Being that the Honda comes stock with 7/8-inch bars, we needed some oversized mounts to put our larger diameter Pro Taper Fuzion handlebar in. In this case, we used a set of X-Trig PHDS bar mounts, which dampen unwanted vibration. Normally the PHDS mounts will only fit a set of X-Trig triple clamps, but we modified the ridges on the bar mounts and used longer bolts to use them with the stock triple clamps. This isn't recommended by X-Trig, but it can be done if you're looking to use the PHDS mounts on a set of stock clamps. The hardware needed will depend upon the bike, so there isn't a recommended set of bolts and spacers to buy.

To top things off, we used a full plastic kit from Cycra racing. Cycra produces quite a bit of performance-based plastic that they develop with the Factory Honda team. In this case, we had powerflow fenders front-and-rear, their newest stadium plate, one-piece sideplates, and radiator shrouds with extenders. Last up was the custom graphics that D'Cor designed for our exact needs, including templates to better suit the Cycra plastic.


2015 Honda CRF450R Project Bike Features:

Yoshimura: ST-R camshaft ($549.00), RS-9 full carbon fiber/titanium exhaust system ($1495.00), axle blocks ($52.95), rear brake clevis ($44.95), filler plug/inspection plug/engine plug ($24.95) each, steering stem ($30.95).
Yoshimura-RD.com / 909-628-4722

Race Tech: G2-R Gold Valve combo kit ($309.99), front fork labor ($100.00), 19mm shock shaft assembly ($999.99), G3-LD shock Gold Valve kit ($169.99), rear shock labor ($100.00), rear shock spring ($114.99).
RaceTech.com / 951-279-6655

GET: GP1 EVO System ($999.99).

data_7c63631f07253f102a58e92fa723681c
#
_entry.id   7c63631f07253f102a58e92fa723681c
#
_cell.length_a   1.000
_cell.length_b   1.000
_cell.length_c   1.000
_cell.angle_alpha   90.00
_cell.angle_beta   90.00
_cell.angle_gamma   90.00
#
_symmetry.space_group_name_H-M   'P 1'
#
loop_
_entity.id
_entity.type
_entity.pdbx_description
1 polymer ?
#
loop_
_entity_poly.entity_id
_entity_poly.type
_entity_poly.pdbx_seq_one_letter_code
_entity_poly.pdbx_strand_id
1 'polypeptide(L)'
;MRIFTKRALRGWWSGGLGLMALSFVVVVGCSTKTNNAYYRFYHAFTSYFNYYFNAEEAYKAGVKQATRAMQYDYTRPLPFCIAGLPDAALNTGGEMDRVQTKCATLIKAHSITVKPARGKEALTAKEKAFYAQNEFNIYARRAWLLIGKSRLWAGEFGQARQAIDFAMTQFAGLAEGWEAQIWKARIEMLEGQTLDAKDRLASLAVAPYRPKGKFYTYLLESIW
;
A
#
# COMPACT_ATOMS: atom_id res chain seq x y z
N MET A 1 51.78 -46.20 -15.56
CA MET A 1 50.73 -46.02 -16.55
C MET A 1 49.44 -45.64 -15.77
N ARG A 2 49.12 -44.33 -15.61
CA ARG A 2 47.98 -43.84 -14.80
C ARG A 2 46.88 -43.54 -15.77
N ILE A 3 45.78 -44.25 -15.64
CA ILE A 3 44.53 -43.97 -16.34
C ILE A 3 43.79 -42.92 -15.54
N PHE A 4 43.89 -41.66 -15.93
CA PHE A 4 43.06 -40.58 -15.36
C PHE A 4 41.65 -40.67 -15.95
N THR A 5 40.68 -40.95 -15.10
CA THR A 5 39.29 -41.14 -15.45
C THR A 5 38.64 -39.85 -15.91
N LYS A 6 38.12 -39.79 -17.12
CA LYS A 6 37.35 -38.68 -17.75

GETdata.it / 855-741-2121

Rekluse: Complete Torq Drive clutch kit ($899.99).
Rekluse.com / 866-735-5873

MotoStuff: 280mm Blade Oversized Oversized Front Kit ($318.00).
MotoStuff.com / 503-830-6433

D'Cor: Custom graphics kit.
DCorVisuals.com / 855-359-3286

Cycra: Complete powerflow body kit ($199.95), full armor skiplate ($98.95).
CycraRacing.com / 603-298-6646

Works Connection: Elite clutch perch ($155.85), factory edition radiator braces ($129.95), pro launch device ($109.95), forged brake lever ($37.95), Factory 4 stand ($119.95). 
WorksConnection.com / 530-642-9488

REC MX: Billet oil filter cover ($54.95).
RECMX.com 

Bridgestone: Battlecross X30 80/100-21 front tire, Battlecross X30 120/80-19 rear tire.
Bridgestone.com

VP Racing: 5 gallons U4.4 fuel.
VPRacingFuels.com / 210-635-7744

No Toil: Super Flo kit ($49.95).
NoToil.com 877-668-6451

X-Trig: PHDS Bar Mounts ($189.95).
TechnicalTouchUSA.com / 909-949-4155

Pro Taper: Fuzion handlebar ($129.99), half-waffle grips ($12.99), 13T front sprocket ($25.99), 49T rear sprocket ($64.95), PT520MX chain ($84.95).
ProTaper.com / 951-736-5369

MotoSeat: Custom ribbed seat cover ($64.95).
MotoSeat.com / 951-677-8325

Credit: Joe Carlino
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4 comments
  • ti473

    4/7/2015 2:46 PM

    not a big budget build uh... I'm such a scumbag

  • smoothies862

    4/6/2015 5:34 PM

    awesome ride. but i wouldnt say its not a high dollar build. thats a few grand,lol. side plates need some graphics to frame the number,imo. ml you look like cole seely. love the gear set up.

  • Big E

    4/6/2015 8:54 AM

    Great work ML512

  • kawi008

    4/6/2015 8:53 AM

    great review and sick bike!